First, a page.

2007 Monte Carlo New Car Test Drive
Never mind the NASCAR association; or the bad-boy reputation. Never mind that the Chevrolet Monte Carlo is as quick as it looks, with a 303-horsepower, variable-displacement small-block V8 as its top engine choice. Never mind the neo-muscle-car image the Monte Carlo carries. The Monte is primarily about style. Always has been. Always will be.
The Monte Carlo was born in 1970 as a high-style variant on a more mundane mid-size sedan, and as a high-value alternative to more expensive personal luxury coupes. Its mission, at which it succeeded brilliantly, was to deliver a lot of visual importance for relatively small monthly payments. A big-bore SS version was there from the start, but initially the SS sold at a trickle compared to a torrent of base-model coupes with all the luxury options.
The Monte quickly developed a dual personality: Although conceived originally for visual effect, its unusual proportions seemed to give it an edge in handling balance at medium-length NASCAR oval tracks. By the late 1970s, the Monte Carlo was Chevrolet's standard-bearer in stock-car competition. Then with each successive generation, Chevrolet refined the Monte's shape to improve its high-speed performance. The Monte Carlo is now the winningest nameplate in the history of NASCAR, which is certainly something to crow about.
Something comes over us when we're in a Chevy Monte Carlo. It's hard not to fantasize we're rocketing down the front straight at Talladega with 42 stock cars glued to our rear bumper. Or maybe we're going through the inner loop at Watkins Glen, bounding off the curbs as we go through the big chicane. The Monte just has that look about it. It has that feel about it, too, making it an enjoyable and appropriate car for winding down a rural road in the South with the windows down. It still draws admiring looks in these parts.
Like we said, it's all about style.
Last year, 2006, Chevrolet face-lifted the Monte Carlo. The new look is smoother, more mature, more sophisticated. At the same time, a V8 engine became available, for the first time in a Monte Carlo since 1987. Changes for 2007 are relatively minor.
We always bond with the Monte Carlo whenever we drive one. It's roomy and comfortable and easy to operate. Despite its race-track breeding, the Monte Carlo offers more interior volume than any of its non-GM competition. It's fast and fun to drive. It's stable at high speeds for long runs down the interstate and it's great fun on back roads, the same kind of roads that form the roots of stock car racing. The SS promises the kind of performance that Monte Carlo buyers haven't seen in a long time, along with a chance to feel connected to a winning tradition.
We're expecting this to be the last year for the Monte Carlo, with production ending in August 2007. So act now if you want to buy a new one.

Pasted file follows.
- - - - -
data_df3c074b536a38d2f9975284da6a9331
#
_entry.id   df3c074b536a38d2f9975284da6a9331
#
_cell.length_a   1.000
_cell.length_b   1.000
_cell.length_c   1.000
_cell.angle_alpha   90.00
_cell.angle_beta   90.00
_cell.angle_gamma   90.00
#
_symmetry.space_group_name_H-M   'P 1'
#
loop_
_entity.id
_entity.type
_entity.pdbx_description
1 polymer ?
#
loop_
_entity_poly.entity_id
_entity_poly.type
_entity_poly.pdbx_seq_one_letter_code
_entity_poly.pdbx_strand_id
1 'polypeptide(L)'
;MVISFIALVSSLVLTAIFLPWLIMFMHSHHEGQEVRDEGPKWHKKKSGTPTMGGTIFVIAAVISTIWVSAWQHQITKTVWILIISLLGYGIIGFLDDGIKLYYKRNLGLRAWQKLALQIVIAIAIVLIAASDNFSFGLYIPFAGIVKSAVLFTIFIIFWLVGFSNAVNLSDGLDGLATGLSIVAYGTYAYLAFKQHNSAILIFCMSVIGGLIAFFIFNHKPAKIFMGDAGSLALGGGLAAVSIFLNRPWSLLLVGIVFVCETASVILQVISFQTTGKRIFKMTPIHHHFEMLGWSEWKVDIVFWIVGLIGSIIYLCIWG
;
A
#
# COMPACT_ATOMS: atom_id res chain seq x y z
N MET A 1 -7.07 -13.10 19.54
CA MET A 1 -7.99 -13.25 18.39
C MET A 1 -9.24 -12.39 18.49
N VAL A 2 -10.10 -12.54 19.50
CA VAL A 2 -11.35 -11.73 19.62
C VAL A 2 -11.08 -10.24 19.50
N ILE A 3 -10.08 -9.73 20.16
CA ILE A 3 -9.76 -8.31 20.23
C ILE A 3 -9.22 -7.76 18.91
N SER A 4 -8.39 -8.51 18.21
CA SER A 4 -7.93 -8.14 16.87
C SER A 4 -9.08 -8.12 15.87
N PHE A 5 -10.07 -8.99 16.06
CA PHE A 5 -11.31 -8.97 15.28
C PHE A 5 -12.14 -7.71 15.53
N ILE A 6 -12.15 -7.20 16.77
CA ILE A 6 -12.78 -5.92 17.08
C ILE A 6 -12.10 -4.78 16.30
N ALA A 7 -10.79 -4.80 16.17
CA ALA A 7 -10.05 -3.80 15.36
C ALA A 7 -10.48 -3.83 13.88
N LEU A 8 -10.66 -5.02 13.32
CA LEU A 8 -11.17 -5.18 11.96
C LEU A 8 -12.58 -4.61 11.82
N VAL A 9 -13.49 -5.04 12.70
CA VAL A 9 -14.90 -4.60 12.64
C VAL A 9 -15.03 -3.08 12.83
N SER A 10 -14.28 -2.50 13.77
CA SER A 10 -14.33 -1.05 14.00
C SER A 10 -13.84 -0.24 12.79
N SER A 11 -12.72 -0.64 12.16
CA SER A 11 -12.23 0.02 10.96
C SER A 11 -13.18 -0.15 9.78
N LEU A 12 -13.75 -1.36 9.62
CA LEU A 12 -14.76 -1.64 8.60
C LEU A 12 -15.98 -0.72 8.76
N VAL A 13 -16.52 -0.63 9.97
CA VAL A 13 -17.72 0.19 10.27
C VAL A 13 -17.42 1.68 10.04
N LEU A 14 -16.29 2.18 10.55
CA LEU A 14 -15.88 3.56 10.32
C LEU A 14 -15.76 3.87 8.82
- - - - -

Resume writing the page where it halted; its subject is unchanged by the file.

The 2007 Chevrolet Monte Carlo comes in three trim levels: LS and LT are powered by a 211-hp 3.5-liter V6. The top-performance SS comes with a 303-hp 5.3-liter V8. All come with a four-speed automatic transmission. (The 3.9-liter V6 offered for 2006 is no longer available.)
The Monte Carlo LS ($21,015) comes with air conditioning; cruise control; power windows, mirrors, and programmable door locks; six-speaker AM/FM/CD/MP3 stereo with speed-sensing volume and auxiliary digital media jack; front bucket seats and floor console; six-way power driver's seat with manual lumbar adjustment; split-folding rear seat; tilt steering; metallic interior trim; automatic headlamps; 225/60 all-season radials on 16-inch steel wheels; 7.0 Generation OnStar with a one-year subscription; and a Passlock security system. A recent upgrade to the standard remote keyless entry allows drivers to use the red panic button to locate a car misplaced in Lowe's vast lot without activating the alarm. ABS with traction control is available ($600); as are 16-inch aluminum wheels ($350) and carpeted floor mats ($80).
The Monte Carlo LT ($22,625) adds dual-zone automatic climate control; Radio Data System (RDS); leather-wrapped steering wheel with audio controls; carpeted floor mats; ABS with traction control and Electronic Brake-force Distribution (EBD); a tire-pressure monitor; and 225/55 touring tires on 17-inch machined aluminum wheels. Powertrain dampening is upgraded for quieter running. LT is available with more options, too, including a power tilt-and-slide sunroof ($900); leather seats ($795); six-disc CD changer ($295); XM Satellite Radio ($199); eight-speaker premium sound system ($250); and universal remote ($100).
The Monte Carlo SS ($27,740) comes with leather upholstery, heated front seats, XM Satellite Radio (with a three-month trial subscription); and 235/50 W-rated Goodyear Eagle RS-A tires on 18-inch machined aluminum wheels. Also standard is a stiffer suspension that GM calls FE4. A Convenience Package ($240) for SS adds a universal remote, auto-dimming inside rearview mirror, and heated exterior mirrors. Also available are polished aluminum wheels ($350) and a new Rally Stripe package ($395) in black or silver. Cloth upholstery can be substituted for credit. Otherwise SS offers the same options as LT.
Optional on all Monte Carlos are an engine block heater ($50); remote starter preparation ($30); and seat-mounted side-impact airbags ($350). New last year, the dual seat-mounted bags replaced a single door-mounted bag on the driver's side only, and help optimize head and torso protection for the driver and front passenger.
Dual-stage frontal airbags are standard on all models, as are front seat belt pretensioners, three-point seat belts in all seating positions, LATCH child-seat anchors in all rear-seat positions, strategically padded interior roof rails, and a strengthened front seat structure.